Emerging Entrepreneurs

An education capsule that comes in a tablet

Meera Siva | Updated on January 12, 2018

Subbu Viswanathan and Kuljit Chadha, founders of Learntron

Tech start-up Learntron combines classroom rigour and self-learning

When two co-founders who are engineers and ISB graduates, who have had corporate stints in big names such as McKinsey, E&Y and Reliance Media and with prior entrepreneurial experience start a venture, you would think life is a cake walk. The journey of Subbu Viswanathan and Kuljit Chadha makes one think hard about the role of pedigree in start-up success.

Their second serial venture as co-founders of learning-and-productivity tech start-up Learntron is nothing short of being a poster child for success – marquee customer wins in India and overseas in less than one year of launch, 40 per cent quarterly growth and seed funding from Kae Capital. But the story starts with their first edu-tech venture.

“Subbu called me one day in 2010 and discussed an idea to do tablet-based teaching in schools,” recalls Kuljit, who was then working with Cleartrip. “I thought it was amazing and when he asked me to join as co-founder, I agreed,” he adds. Subash, then with McKinsey, launched Harness and the team in Chennai developed a tablet app for classroom teaching “We knew that tablets had a transformative potential in education,” says Viswanathan, whose entrepreneurial journey started, as a fresh IIT-Madras graduate, with an ERP start-up in the manufacturing space, along with his father. The new edu-tech venture faced difficulty in raising serious capital. “We still managed to raise four small rounds of funds from angels and debt from Indian Bank. The sales cycles in schools were long; still we got decent if not spectacular traction, especially in the Middle East,” says Viswanathan. In 2014, when they won a competition in Europe and had an offer to be bought out by a UK fund, they decided to take it. Technology transfer was completed by the end of 2015.

Harnessing the experience

Viswanathan, who is passionate about the education sector, wanted to harness their learnings with the first start-up. “Open online courses were catching on, but there were many issues. Completion rates are poor as students are not engaged. We wanted to develop a product to help blended learning – combining the flexibility of self-paced learning with the rigour that comes with instructor-led training — fully online,” he says. Learntron was launched in 2015 with a part of the original Harness team. “We got our first customer order in early 2016. There has been no looking back from there,” he says.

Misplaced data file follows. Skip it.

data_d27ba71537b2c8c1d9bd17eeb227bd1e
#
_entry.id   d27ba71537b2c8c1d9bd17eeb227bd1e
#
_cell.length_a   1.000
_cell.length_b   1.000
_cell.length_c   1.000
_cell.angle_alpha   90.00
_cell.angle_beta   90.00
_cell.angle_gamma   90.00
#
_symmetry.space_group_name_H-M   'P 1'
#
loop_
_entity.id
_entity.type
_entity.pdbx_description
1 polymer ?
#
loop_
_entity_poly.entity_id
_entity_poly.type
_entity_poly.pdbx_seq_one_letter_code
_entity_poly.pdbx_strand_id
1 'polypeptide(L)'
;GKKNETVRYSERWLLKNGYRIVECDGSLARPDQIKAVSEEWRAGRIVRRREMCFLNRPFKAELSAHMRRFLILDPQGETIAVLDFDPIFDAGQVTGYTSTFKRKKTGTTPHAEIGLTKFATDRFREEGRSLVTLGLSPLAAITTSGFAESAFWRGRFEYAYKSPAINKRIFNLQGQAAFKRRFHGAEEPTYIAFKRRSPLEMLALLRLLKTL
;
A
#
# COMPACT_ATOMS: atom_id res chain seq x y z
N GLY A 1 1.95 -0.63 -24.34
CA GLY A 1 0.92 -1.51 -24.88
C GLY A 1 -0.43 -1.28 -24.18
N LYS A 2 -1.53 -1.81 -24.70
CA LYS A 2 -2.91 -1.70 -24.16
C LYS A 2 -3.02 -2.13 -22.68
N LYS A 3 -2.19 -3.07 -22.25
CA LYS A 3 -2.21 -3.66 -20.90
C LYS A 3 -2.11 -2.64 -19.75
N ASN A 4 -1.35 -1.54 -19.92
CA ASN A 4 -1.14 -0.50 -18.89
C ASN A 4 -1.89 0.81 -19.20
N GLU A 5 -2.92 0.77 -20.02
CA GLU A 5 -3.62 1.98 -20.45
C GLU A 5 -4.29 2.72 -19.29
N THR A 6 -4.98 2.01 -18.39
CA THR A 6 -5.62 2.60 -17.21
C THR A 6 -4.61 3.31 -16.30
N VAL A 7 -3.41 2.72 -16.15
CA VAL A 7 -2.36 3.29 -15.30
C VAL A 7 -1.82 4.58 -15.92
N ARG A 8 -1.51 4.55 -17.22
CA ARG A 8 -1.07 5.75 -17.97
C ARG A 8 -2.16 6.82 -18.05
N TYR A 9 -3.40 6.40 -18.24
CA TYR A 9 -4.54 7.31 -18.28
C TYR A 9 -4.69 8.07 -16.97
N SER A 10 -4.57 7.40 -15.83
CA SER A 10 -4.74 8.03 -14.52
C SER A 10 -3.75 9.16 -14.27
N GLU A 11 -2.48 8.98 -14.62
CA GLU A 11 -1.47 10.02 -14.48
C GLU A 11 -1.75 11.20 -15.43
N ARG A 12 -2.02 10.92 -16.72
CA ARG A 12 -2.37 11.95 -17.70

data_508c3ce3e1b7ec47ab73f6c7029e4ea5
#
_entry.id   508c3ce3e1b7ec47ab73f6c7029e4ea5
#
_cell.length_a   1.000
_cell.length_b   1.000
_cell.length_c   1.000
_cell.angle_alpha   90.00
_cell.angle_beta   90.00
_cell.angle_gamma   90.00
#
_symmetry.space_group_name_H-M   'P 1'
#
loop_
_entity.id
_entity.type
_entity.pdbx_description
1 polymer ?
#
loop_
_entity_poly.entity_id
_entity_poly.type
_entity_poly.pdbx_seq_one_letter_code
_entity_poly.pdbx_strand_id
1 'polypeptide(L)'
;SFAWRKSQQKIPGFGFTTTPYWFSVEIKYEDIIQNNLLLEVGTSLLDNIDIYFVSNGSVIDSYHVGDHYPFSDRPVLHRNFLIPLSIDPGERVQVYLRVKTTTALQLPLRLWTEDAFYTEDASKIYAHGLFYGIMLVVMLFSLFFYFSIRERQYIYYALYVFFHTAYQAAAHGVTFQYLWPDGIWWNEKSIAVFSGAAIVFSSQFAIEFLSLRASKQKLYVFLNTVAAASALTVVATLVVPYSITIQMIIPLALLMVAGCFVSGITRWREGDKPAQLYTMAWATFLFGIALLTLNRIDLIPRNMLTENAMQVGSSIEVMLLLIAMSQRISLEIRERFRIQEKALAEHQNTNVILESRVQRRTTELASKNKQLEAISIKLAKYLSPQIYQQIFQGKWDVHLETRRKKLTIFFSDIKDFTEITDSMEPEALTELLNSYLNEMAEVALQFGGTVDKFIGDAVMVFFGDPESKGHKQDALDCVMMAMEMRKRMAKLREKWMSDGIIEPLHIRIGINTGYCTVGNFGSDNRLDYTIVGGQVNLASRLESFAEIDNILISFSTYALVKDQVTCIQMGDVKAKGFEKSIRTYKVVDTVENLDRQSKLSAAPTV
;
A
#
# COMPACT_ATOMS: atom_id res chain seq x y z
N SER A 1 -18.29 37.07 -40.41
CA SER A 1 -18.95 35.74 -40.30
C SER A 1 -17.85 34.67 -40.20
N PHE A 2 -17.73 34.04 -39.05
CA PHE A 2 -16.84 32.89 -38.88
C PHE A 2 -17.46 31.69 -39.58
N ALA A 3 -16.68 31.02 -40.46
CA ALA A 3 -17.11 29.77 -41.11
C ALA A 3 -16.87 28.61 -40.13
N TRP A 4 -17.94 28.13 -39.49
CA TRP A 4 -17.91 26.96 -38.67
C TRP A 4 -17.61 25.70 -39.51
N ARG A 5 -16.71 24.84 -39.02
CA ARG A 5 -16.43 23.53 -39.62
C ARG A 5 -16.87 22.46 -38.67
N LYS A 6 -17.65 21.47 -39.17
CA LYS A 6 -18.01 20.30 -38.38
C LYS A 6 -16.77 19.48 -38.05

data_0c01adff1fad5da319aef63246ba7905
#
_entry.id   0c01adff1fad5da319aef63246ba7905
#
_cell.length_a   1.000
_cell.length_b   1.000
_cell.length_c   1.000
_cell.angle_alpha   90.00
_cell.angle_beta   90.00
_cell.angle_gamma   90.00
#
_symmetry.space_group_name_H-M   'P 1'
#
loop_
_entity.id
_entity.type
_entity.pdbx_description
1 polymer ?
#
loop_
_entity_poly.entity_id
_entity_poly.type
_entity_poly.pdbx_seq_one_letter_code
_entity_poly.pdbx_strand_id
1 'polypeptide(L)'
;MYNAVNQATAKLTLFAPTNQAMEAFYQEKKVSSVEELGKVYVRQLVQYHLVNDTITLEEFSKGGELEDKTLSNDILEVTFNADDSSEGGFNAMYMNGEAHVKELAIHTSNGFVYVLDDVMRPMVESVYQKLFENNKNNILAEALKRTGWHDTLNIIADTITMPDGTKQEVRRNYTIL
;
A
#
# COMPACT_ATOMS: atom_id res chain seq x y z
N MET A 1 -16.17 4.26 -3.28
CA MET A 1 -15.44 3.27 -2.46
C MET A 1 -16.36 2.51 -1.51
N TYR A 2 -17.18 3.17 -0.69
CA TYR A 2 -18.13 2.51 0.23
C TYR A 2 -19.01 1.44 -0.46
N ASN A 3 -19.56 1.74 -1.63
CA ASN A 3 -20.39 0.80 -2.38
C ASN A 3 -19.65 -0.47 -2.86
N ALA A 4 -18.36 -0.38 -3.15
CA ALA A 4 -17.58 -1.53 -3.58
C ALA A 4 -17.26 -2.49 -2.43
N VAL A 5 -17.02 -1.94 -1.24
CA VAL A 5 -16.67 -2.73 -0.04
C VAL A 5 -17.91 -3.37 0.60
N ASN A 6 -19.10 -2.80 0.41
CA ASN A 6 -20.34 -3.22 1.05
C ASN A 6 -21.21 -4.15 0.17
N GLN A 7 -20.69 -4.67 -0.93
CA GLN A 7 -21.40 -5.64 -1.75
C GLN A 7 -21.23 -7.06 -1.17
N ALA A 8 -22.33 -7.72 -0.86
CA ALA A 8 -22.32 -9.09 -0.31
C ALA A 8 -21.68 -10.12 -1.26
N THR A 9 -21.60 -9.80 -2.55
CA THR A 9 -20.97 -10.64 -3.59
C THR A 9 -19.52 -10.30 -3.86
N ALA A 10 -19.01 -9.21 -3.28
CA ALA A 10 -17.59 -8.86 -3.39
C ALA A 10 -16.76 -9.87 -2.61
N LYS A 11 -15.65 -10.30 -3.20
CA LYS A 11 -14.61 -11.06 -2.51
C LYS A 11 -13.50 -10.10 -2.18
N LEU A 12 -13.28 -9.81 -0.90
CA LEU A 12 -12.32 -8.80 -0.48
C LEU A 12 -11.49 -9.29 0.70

The product has a versatile learning engine that makes it relevant for both education and enterprise.

For online educators, it offers tools to go online from classroom training, combining content, assessments, gamification and collaborative social learning elements. Curriculum designers / teachers have features to break a long self-learning session into bite-sized chunks. But its USP is an innovative live classroom module that works on very low bandwidths. It also uses a new format for tutorial videos with support for features such as annotations.

For enterprises, the product can be used as a mobile micro-learning and engagement platform. This is helpful for companies with dispersed workforce as they can achieve better on-the-ground performance on core operations such as sales, distribution or logistics.

Learntron’s marquee customers include TalentEdge, UpGrad, Aakash and MeritNation. Other education customers include DPS Doha, Birla Schools Kolkata and GD Goenka Schools. The solution is also used in corporate learning environment by the Mahindra Group, Huawei, Delhivery and Scope International.

Shubhankar Bhattacharya of Kae Capital, which recently funded Learnttron, says that customer feedback for the product has been extremely positive. “The many possibilities in the corporate segment – as a communication tool for a distributed workforce – has been exciting,” he says.

Fast learning

Learntron recently launched sports courses in partnership with Baseline Ventures — the sports management firm that manages shuttler PV Sindhu’s and cricketer Ravindra Jadeja’s endorsements. Baseline’s role is in getting the faculty and content; Learntron will manage the technology and delivery. Courses are expected to start in March. “This association helped us build the e-commerce / collection feature, which is another key element in online education,” says Chadha.

The start-up is growing at a fast clip, with revenues increasing 40 per cent quarterly. This pace is expected to continue for the next six quarters, says Viswanathan. The venture is focusing on overseas expansions in geographies such as South-East Asia and West Asia, where it has a headstart.

“Our business is built on strong fundamentals and we don’t need to burn cash on digital advertising”, says Chadha.

The co-founders feel that their distributed corporate structure – of Chadha in Mumbai and Viswanathan in Chennai - is working well and would continue. “While our tech team is presently in Chennai, we are already experimenting with Mumbai as a development location. We think there is tech talent in Mumbai from local colleges that would prefer to stay there instead of moving to Pune or Bengaluru. We hope to tap that and our early dipstick has been promising”, says Viswanathan.

So, what do the co-founders think is one key trait that is a must to be an entrepreneur? Persistence, say the accomplished duo. Hands down, over pedigree.

Published on February 06, 2017

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